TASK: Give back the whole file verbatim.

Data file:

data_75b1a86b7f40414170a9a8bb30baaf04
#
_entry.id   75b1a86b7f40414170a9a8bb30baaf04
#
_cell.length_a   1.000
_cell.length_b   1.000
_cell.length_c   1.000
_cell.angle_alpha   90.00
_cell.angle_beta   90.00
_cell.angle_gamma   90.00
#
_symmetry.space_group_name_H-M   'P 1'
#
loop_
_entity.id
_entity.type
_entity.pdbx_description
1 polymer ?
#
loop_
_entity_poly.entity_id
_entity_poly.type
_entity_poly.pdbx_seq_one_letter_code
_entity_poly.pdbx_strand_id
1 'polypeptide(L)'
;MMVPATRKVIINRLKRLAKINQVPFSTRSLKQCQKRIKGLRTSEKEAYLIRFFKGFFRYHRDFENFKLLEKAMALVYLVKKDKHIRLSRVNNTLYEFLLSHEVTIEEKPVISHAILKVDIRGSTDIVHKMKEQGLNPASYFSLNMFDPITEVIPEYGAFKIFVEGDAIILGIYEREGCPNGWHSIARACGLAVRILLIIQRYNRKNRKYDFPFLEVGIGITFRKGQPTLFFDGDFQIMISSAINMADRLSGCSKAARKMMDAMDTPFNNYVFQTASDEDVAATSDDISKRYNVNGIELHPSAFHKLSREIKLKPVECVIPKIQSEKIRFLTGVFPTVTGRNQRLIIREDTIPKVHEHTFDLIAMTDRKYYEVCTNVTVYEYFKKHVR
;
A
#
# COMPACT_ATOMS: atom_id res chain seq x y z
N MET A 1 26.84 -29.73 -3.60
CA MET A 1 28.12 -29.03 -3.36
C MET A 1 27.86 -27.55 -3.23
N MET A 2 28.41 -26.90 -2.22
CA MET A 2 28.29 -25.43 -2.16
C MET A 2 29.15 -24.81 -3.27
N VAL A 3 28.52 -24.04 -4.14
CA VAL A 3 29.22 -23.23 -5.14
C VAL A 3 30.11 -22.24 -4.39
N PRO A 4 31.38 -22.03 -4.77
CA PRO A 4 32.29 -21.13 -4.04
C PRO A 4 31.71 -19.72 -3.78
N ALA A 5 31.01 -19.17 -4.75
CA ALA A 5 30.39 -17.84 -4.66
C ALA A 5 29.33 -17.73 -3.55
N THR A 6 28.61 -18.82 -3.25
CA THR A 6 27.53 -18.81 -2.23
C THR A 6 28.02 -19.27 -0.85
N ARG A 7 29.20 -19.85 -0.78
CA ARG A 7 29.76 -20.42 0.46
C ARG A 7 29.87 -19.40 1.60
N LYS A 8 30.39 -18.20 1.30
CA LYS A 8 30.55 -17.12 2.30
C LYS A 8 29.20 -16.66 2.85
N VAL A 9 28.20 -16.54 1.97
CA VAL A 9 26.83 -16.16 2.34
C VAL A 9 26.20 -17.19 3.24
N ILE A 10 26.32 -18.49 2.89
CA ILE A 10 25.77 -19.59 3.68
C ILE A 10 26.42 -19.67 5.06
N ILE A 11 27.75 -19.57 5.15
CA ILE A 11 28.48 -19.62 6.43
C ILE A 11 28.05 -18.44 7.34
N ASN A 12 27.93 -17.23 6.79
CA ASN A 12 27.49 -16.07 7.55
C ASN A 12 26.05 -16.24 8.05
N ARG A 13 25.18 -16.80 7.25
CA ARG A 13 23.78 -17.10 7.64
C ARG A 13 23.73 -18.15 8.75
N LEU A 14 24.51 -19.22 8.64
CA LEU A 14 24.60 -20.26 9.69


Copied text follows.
data_75b1a86b7f40414170a9a8bb30baaf04
#
_entry.id   75b1a86b7f40414170a9a8bb30baaf04
#
_cell.length_a   1.000
_cell.length_b   1.000
_cell.length_c   1.000
_cell.angle_alpha   90.00
_cell.angle_beta   90.00
_cell.angle_gamma   90.00
#
_symmetry.space_group_name_H-M   'P 1'
#
loop_
_entity.id
_entity.type
_entity.pdbx_description
1 polymer ?
#
loop_
_entity_poly.entity_id
_entity_poly.type
_entity_poly.pdbx_seq_one_letter_code
_entity_poly.pdbx_strand_id
1 'polypeptide(L)'
;MMVPATRKVIINRLKRLAKINQVPFSTRSLKQCQKRIKGLRTSEKEAYLIRFFKGFFRYHRDFENFKLLEKAMALVYLVKKDKHIRLSRVNNTLYEFLLSHEVTIEEKPVISHAILKVDIRGSTDIVHKMKEQGLNPASYFSLNMFDPITEVIPEYGAFKIFVEGDAIILGIYEREGCPNGWHSIARACGLAVRILLIIQRYNRKNRKYDFPFLEVGIGITFRKGQPTLFFDGDFQIMISSAINMADRLSGCSKAARKMMDAMDTPFNNYVFQTASDEDVAATSDDISKRYNVNGIELHPSAFHKLSREIKLKPVECVIPKIQSEKIRFLTGVFPTVTGRNQRLIIREDTIPKVHEHTFDLIAMTDRKYYEVCTNVTVYEYFKKHVR
;
A
#
# COMPACT_ATOMS: atom_id res chain seq x y z
N MET A 1 26.84 -29.73 -3.60
CA MET A 1 28.12 -29.03 -3.36
C MET A 1 27.86 -27.55 -3.23
N MET A 2 28.41 -26.90 -2.22
CA MET A 2 28.29 -25.43 -2.16
C MET A 2 29.15 -24.81 -3.27
N VAL A 3 28.52 -24.04 -4.14
CA VAL A 3 29.22 -23.23 -5.14
C VAL A 3 30.11 -22.24 -4.39
N PRO A 4 31.38 -22.03 -4.77
CA PRO A 4 32.29 -21.13 -4.04
C PRO A 4 31.71 -19.72 -3.78
N ALA A 5 31.01 -19.17 -4.75
CA ALA A 5 30.39 -17.84 -4.66
C ALA A 5 29.33 -17.73 -3.55
N THR A 6 28.61 -18.82 -3.25
CA THR A 6 27.53 -18.81 -2.23
C THR A 6 28.02 -19.27 -0.85
N ARG A 7 29.20 -19.85 -0.78
CA ARG A 7 29.76 -20.42 0.46
C ARG A 7 29.87 -19.40 1.60
N LYS A 8 30.39 -18.20 1.30
CA LYS A 8 30.55 -17.12 2.30
C LYS A 8 29.20 -16.66 2.85
N VAL A 9 28.20 -16.54 1.97
CA VAL A 9 26.83 -16.16 2.34
C VAL A 9 26.20 -17.19 3.24
N ILE A 10 26.32 -18.49 2.89
CA ILE A 10 25.77 -19.59 3.68
C ILE A 10 26.42 -19.67 5.06
N ILE A 11 27.75 -19.57 5.15
CA ILE A 11 28.48 -19.62 6.43
C ILE A 11 28.05 -18.44 7.34
N ASN A 12 27.93 -17.23 6.79
CA ASN A 12 27.49 -16.07 7.55
C ASN A 12 26.05 -16.24 8.05
N ARG A 13 25.18 -16.80 7.25
CA ARG A 13 23.78 -17.10 7.64
C ARG A 13 23.73 -18.15 8.75
N LEU A 14 24.51 -19.22 8.64
CA LEU A 14 24.60 -20.26 9.69